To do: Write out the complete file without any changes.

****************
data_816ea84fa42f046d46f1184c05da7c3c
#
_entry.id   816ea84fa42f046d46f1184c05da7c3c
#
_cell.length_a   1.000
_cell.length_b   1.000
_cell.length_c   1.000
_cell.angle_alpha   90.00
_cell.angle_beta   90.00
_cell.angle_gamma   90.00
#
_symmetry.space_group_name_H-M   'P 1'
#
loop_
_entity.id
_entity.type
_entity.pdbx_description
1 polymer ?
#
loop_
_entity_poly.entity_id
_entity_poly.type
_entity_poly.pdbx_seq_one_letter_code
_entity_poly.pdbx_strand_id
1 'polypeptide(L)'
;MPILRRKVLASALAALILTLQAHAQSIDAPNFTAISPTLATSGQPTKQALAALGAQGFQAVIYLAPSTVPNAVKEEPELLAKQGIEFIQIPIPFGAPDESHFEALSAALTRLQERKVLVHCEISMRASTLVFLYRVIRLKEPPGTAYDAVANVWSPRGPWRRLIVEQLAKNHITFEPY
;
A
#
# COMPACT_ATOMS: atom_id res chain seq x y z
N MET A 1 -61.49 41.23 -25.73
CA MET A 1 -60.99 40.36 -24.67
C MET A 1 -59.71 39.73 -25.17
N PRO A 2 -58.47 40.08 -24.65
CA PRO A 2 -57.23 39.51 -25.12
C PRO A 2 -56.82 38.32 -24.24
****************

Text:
data_816ea84fa42f046d46f1184c05da7c3c
#
_entry.id   816ea84fa42f046d46f1184c05da7c3c
#
_cell.length_a   1.000
_cell.length_b   1.000
_cell.length_c   1.000
_cell.angle_alpha   90.00
_cell.angle_beta   90.00
_cell.angle_gamma   90.00
#
_symmetry.space_group_name_H-M   'P 1'
#
loop_
_entity.id
_entity.type
_entity.pdbx_description
1 polymer ?
#
loop_
_entity_poly.entity_id
_entity_poly.type
_entity_poly.pdbx_seq_one_letter_code
_entity_poly.pdbx_strand_id
1 'polypeptide(L)'
;MPILRRKVLASALAALILTLQAHAQSIDAPNFTAISPTLATSGQPTKQALAALGAQGFQAVIYLAPSTVPNAVKEEPELLAKQGIEFIQIPIPFGAPDESHFEALSAALTRLQERKVLVHCEISMRASTLVFLYRVIRLKEPPGTAYDAVANVWSPRGPWRRLIVEQLAKNHITFEPY
;
A
#
# COMPACT_ATOMS: atom_id res chain seq x y z
N MET A 1 -61.49 41.23 -25.73
CA MET A 1 -60.99 40.36 -24.67
C MET A 1 -59.71 39.73 -25.17
N PRO A 2 -58.47 40.08 -24.65
CA PRO A 2 -57.23 39.51 -25.12
C PRO A 2 -56.82 38.32 -24.24